The pursuit of balance in drug control law and public policy

Beginning just before the year 2000, a major public policy initiative focused on pain relief and drug control law began. The central or governing principle of the initiative was ''balance,'' which was characterized as ''the dual imperative of governments to establish a system of controls to prevent abuse, trafficking, and diversion of narcotic drugs while, at the same time, ensuring their medical availability.''69 Inherent in the initiative appeared to be a genuine concern that there was currently, and had been for some time, an imbalance produced by a disproportionate emphasis on preventing or punishing drug diversion and a lack of emphasis on access to opioids for pain relief. The evaluation guide was intended to provide a tool with which to measure the level of imbalance in a jurisdiction's laws and policies. It identified eight criteria for provisions that may tend to enhance pain management, e.g. prescription amount alone is recognized as insufficient to determine the legitimacy of prescribing, and nine criteria for provisions that may tend to impede pain management, e.g. medical use of opioids is implied to be outside legitimate professional practice. In the United States, the University of Wisconsin Pain and Policy Studies Group conducted evaluations of the states in 2000 and 2003 and grades were assigned on a scale of A-F. In neither year did any state receive either an "A'' or an "F," with "C'' being average.70 In the three years between the two evaluations, 14 states improved their grades, 36 remained the same, and one (Ohio) had a negative change.

During the same period, the Pain and Policy Studies Group collaborated with the WHO to prepare a similar guide that was international in scope.71 The stated purpose of this document was to enable governments "to determine whether their national drug control policies have established the legal and administrative framework to ensure the medical availability of opioid analgesics, according to international treaties and the recommendations of the International Narcotics Control Board (INCB) and the World Health Organization (WHO).'' The INCB had implicitly endorsed the principle of balance in public policy in an earlier report when it stated: "...an efficient national drug control regime must involve not only a programme to prevent illicit trafficking and diversion, but also a programme to ensure the adequate availability of narcotic drugs for medical and scientific purposes.''72 The INCB officially endorsed the WHO guidelines for policy assessment in 2001, and in 2005 reiterated its request that individual nations examine the extent to which their laws and regulations allow the medical use of opioids and develop plans for addressing problems revealed by such an examination.73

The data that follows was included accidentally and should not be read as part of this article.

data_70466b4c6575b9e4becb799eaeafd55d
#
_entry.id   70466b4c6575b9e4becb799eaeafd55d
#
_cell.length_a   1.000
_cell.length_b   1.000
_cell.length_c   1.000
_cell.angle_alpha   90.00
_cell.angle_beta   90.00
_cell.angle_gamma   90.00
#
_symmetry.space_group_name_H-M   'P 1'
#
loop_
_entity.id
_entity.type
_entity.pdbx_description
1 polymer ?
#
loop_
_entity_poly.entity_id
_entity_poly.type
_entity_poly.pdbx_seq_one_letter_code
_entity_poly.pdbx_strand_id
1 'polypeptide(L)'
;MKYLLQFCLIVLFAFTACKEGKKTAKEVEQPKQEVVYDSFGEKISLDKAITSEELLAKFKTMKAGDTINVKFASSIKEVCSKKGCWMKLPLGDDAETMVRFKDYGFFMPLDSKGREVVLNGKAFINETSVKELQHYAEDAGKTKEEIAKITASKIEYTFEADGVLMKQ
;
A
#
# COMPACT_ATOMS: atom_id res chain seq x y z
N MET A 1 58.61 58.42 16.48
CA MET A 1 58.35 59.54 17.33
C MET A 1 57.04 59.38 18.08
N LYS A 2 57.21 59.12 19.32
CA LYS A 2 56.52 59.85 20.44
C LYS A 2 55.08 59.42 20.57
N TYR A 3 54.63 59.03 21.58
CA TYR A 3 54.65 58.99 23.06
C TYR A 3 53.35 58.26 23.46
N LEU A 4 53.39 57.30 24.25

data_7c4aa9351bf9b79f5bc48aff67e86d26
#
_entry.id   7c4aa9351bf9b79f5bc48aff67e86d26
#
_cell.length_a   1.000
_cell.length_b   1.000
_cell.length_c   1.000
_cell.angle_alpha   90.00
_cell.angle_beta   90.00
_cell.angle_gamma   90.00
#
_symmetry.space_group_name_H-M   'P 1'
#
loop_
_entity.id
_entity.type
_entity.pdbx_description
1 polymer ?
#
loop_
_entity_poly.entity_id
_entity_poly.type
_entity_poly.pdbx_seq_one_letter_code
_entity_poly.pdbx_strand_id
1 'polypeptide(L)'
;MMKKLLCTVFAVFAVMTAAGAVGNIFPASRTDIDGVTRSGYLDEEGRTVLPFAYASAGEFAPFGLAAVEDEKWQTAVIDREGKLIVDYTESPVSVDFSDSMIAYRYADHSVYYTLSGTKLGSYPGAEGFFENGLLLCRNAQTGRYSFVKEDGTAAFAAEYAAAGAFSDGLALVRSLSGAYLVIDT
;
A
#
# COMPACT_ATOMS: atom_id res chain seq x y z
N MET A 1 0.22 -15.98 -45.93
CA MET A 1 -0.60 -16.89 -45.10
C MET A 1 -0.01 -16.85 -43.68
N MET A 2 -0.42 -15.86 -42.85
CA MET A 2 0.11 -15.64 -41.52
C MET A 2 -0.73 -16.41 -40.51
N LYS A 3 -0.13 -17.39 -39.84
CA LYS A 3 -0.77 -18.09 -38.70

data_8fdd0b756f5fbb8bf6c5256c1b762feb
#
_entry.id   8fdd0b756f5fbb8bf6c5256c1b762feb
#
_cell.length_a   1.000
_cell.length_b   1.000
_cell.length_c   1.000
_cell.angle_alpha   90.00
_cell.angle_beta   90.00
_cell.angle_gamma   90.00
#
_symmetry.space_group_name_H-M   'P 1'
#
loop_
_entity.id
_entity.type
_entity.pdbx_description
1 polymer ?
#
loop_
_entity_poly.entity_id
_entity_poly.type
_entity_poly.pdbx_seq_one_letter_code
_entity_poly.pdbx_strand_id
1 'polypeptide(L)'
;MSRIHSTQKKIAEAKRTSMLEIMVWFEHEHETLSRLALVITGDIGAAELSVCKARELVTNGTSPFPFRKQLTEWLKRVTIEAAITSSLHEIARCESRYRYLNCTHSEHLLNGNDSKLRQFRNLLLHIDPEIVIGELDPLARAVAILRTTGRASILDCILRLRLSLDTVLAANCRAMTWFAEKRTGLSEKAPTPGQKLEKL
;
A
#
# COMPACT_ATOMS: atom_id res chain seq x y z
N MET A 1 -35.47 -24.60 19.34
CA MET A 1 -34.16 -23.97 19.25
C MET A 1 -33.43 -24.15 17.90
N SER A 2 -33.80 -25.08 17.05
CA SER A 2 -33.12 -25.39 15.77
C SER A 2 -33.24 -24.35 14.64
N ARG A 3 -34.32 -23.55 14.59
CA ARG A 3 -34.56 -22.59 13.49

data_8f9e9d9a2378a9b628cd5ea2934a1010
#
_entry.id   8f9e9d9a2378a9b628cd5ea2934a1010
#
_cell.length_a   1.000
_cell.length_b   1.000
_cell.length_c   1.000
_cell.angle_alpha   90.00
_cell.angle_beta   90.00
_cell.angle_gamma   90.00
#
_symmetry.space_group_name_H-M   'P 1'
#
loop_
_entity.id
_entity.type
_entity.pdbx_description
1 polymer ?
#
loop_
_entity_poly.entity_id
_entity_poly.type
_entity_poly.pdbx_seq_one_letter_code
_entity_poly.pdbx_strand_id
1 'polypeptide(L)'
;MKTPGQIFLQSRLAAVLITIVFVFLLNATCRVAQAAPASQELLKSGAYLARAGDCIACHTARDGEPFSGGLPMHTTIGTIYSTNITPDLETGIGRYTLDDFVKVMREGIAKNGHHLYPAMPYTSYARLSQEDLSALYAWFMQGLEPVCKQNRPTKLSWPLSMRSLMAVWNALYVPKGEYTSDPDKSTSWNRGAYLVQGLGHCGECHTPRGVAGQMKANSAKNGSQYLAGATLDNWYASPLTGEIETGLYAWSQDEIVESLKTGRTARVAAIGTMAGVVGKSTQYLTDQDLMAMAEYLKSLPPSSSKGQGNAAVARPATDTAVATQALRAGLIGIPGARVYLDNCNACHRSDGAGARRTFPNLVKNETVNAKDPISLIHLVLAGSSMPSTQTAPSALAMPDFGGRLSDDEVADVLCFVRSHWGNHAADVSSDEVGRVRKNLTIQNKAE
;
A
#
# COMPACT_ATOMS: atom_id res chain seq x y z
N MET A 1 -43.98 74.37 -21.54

Rumania has become the first country to initiate a government-sponsored program to conduct a comprehensive assessment of drug control policy to address regulatory barriers and improve access to opioids by collaborating with the Pain and Policy Studies Group on recommendations for changing the country's regulatory policies for opioids.74 However, perhaps prompted to some extent by the WHO report and previous statements by the INCB, Italy eliminated a complex triplicate prescription form for opioids. The question that remains open, even when governmental policies are made more conducive to good pain management, is the extent to which clinicians will change their traditionally ultra-conservative approach to opioid analgesics, which has been shaped for so long by the history of unbalanced policies focused on drug diversion.

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